• Withdrawal from usual activities or therapies
  • Depressed mood or affect most of day, almost every day
  • Irritable mood, psychomotor agitation or retardation
  • Fatigue, loss of energy, worse than baseline
  • Feelings of worthlessness, hopelessness, helplessness, guilt
  • Anorexia with or without weight loss
  • Major change in sleep pattern with insomnia or daytime hypersomnia
  • Restlessness and difficulty concentrating
  • Suicidal thoughts or comments
  • Frequent crying
  • Increased somatization
  • Increased complaints of pain



All residents diagnosed with depression merit laboratory work-up for treatable conditions. The health care agent and/or resident should be contacted by the MD/NP
or facility nurse if an antidepressant is to be started.



  • Medical conditions: HF, MI, thyroid disease, hyperparathyroidism, neoplasm of pancreas, CVA (especially left hemisphere), dementia, epilepsy, MS, PD, HD, anemia, chronic pain, history of depression, functional loss
  • Social conditions: placement, death of non-resident family member, death of roommate, loss of autonomy, new roommate, interpersonal relationship difficulties with staff or other residents
  • Drugs: ETOH, b-blockers, Clonidine, Aldomet, NSAID, Barbituates, Benzodiazepines, Antineoplastics, Narcotic analgesics, Carbidopa/levodopa, Anticonvulsants, H2 blockers



  • Pertinent to known medical diagnosis and overall medical status
  • Current weight and weight pattern
  • Orthostatic BPs and AP



  • Laboratory testing: serum level of drugs, TSH, & B12 if not recently done, CBC and BMP, LFTs if considering SSRI, Effexor or Serzone, if weight loss present additional lab work and UCS may be indicated, [Watch for hyponatremia when on SSRIs]
  • MMSE if not recently done
  • EKG if Trazadone or TCA to be used
  • Target specific symptoms to be treated



  • Overall advice: review current medications for contraindications or interactions
  • Start low and go slow: allow 2-4 wk before side effects resolve and at least 6-8 wk for optimal effect
  • If prior treatment for depression was effective and with acceptable risk resume same drug
  • If prior treatment not effective select new drug as below
  • For 1st occurrence treat for a minimum of 3 months, continuing for another 6-9 months after complete response
  • If 2nd recurrence treat for a minimum of 9 - 12 months
  • If 3rd occurrence consider lifelong therapy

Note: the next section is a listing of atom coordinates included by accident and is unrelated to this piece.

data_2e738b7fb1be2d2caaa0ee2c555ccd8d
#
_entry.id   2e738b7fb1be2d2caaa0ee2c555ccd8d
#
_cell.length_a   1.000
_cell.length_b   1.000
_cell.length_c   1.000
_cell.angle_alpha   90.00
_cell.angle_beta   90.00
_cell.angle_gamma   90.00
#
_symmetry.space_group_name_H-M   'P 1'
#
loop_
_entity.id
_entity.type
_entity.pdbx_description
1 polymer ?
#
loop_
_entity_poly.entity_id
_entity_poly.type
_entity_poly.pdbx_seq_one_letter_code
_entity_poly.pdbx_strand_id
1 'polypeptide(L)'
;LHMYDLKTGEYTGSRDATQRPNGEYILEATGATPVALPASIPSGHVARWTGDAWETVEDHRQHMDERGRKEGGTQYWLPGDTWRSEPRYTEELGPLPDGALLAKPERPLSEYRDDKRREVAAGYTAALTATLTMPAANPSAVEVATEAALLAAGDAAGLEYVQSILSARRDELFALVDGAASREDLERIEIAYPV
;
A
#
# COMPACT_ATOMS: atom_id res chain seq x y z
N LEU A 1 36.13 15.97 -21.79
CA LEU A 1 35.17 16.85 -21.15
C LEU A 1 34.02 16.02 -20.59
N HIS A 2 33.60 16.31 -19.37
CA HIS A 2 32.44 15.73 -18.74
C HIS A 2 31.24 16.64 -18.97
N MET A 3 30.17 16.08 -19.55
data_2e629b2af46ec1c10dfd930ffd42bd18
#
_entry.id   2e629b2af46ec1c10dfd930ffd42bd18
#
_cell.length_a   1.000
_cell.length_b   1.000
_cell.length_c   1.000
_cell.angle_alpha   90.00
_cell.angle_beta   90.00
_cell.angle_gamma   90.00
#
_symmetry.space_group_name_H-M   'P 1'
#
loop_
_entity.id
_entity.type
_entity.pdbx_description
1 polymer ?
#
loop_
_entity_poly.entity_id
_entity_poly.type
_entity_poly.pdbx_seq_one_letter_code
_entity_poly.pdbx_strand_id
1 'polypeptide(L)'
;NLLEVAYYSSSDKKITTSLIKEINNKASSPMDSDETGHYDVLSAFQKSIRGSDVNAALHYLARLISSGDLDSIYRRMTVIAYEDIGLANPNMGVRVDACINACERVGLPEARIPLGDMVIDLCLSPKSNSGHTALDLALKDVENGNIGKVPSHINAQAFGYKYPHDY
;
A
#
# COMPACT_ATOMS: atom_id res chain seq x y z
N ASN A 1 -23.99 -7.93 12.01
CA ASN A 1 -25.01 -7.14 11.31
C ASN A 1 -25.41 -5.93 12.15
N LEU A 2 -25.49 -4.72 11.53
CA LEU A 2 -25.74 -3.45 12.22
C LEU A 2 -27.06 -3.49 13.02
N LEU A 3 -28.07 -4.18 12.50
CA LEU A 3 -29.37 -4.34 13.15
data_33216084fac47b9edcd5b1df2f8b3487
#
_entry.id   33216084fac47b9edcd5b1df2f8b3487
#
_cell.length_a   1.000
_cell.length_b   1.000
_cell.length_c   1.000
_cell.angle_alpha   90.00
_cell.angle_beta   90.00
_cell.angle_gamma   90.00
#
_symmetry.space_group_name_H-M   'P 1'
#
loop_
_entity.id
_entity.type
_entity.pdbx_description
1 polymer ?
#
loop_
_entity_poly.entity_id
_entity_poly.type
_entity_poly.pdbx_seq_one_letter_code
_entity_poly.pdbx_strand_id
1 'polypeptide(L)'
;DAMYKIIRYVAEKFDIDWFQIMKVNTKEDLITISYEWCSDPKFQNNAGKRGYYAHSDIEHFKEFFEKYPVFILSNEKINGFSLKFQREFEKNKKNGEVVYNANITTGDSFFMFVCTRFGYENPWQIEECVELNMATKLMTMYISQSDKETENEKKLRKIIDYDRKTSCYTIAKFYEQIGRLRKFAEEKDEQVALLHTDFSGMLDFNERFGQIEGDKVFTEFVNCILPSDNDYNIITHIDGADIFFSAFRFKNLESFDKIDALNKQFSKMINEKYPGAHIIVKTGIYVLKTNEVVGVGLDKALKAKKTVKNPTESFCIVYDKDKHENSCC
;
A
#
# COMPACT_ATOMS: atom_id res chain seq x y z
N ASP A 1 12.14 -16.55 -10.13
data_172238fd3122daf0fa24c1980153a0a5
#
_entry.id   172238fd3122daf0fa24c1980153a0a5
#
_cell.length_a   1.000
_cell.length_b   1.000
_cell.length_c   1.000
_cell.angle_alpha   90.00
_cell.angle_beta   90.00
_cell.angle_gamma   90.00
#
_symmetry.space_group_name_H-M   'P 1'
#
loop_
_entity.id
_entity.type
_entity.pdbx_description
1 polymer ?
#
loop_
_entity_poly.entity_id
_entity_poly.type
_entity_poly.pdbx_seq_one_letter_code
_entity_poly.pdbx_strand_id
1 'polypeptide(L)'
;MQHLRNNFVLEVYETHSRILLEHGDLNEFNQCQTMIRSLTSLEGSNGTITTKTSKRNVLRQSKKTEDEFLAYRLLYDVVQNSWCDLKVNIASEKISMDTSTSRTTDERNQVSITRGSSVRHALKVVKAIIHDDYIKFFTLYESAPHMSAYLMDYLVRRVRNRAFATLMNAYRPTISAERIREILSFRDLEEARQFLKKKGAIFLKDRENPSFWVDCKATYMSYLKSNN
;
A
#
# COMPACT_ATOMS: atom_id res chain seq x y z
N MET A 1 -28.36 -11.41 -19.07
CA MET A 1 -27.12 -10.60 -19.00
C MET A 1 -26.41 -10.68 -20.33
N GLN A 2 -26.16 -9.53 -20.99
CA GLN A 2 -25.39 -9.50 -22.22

• Consider psychiatric consultation for recurrent depression with short intervening periods of recovery, failure of two treatments, complicated medication regimes, psychotic depression, bipolar disorder, high lethality
  • Consider referral to psychiatrist for consideration of ECT when resident cannot take antidepressants, no response to drugs, significant weight loss and when it is not feasible to wait for antidepressants to take effect
  • Discontinuation syndrome more prominent in Paxil than Zoloft so taper where possible

Depression + Symptom


Starting Dose

Anxiety and/or agitation

Celexa or Lexapro or Trazodone or


10 mg hs or 50 mg hs

7.5 mg HS

Anorexia/weight loss


15 mg HS

Atypical depression

Zoloft or Celexa or Lexapro

25 mg qd or 10 mg hs

Cardiac arrhythmia/conduction disturb

Zoloft or Celexa or Lexapro or Serzone

25 mg qd or 10 mg hs or 50 mg bid


Zoloft or Celexa or Lexapro or Wellbutrin

25 mg qd or 10 mg hs or 25 mg bid

Dementia or delirium risk

Celexa or Lexapro or Wellbutrin

10 mg hs or 25 mg bid

Delusional or psychotic

Celexa +/- Risperdal

10 mg hs + 0.5 mg hs


Zoloft or Celexa or Lexapro or Wellbutrin

25 mg qd or 10 mg hs + 25 mg bid

Hepatic inhibition

Wellbutrin or Celexa or Lexapro or Trazadone

25 mg bid or 10 mg hs or 50 mg hs


Celexa or Lexapro or Effexor

10 mg hs or 25 mg bid


Serzone or Pamelor or Trazodone

50 mg bid or 25 mg hs or 50 mg hs


Zoloft or Paxil or Wellbutrin

25 mg qd or 10 mg qd or 25 mg bid

Orthostatic hypotension

Zoloft or Celexa or Lexapro or Wellbutrin

25 mg qd or 10 mg hs or 25 mg bid


Celexa, Lexapro, Elavil

10 mg QD or 10 mg hs

Panic disorder

Celexa or Lexapro or Paxil

10 mg hs or 10 mg qd

Parkinsons Disease



10 - 25 mg hs


Celexa or Paxil

10 mg qhs or 10 mg qd


References for Depression

  1. Alexopoulos, GS: Depression and Other Mood Disorders in Clinical Geriatrics, Vol. 8, No. 11, October 2000, 69-82.
  2. Bair, MJ et al: Depression and Pain Comorbidity in Arch Intern Med, Vol. 163, No. 10, 2003, 2433-2445.
  3. Blazer, DG, Grossberg, GT, et al: Managing depression in the elderly in Patient Care Nurse Practitioner, May, 1998, 11-21.
  4. Burke, WJ et al: Management of Anxiety in Later Life in Annals of Long-Term Care, Vol. 12 No. 8, August 2004, 28-33.
  5. Gottfries, CG, Pollock BG: Citalopram: Its Use in Elderly Patients in Annals of Long-Term Care, Vol. 7, No. 5, 1999, 181-189.
  6. Hay, DP, Hay, L. et al: Depression in Elderly Nursing Home Residents in Nursing Home Medicine, Vol. 4, No. 4, April, 1996, 104-110.
  7. Kellner, CH, Koenig, HC et al: Effective approaches to depression in older patients in Patient Care, September 15, 2000, 65-80.
  8. Kelsey, JE: The Use of Antidepressants in Long-Term Care and the Geriatric Patient in Supplement to Geriatrics, Vol. 53, Suppl. 4, December, 1998.
  9. Kennedy, GJ: Psychopharmacology of Late-Life Depression in Annals of Long-Term Care, Vol. 9, No. 3, March 2001, 35-40.
  10. Omnicare Formulary: Geriatric Pharmaceutical Care Guidelines, 1999 edition, 123-142.
  11. Reuben, DB, Grossberg, GT et al: Depression in Geriatrics At Your Fingertips, 1998/99 Edition, 48-53.
  12. Reynolds, C.: Depression: Making the diagnosis and using SSRIs in the older patient in Geriatrics, Vol. 51, No. 10, October, 1996, 28-34.

Revised 1.06


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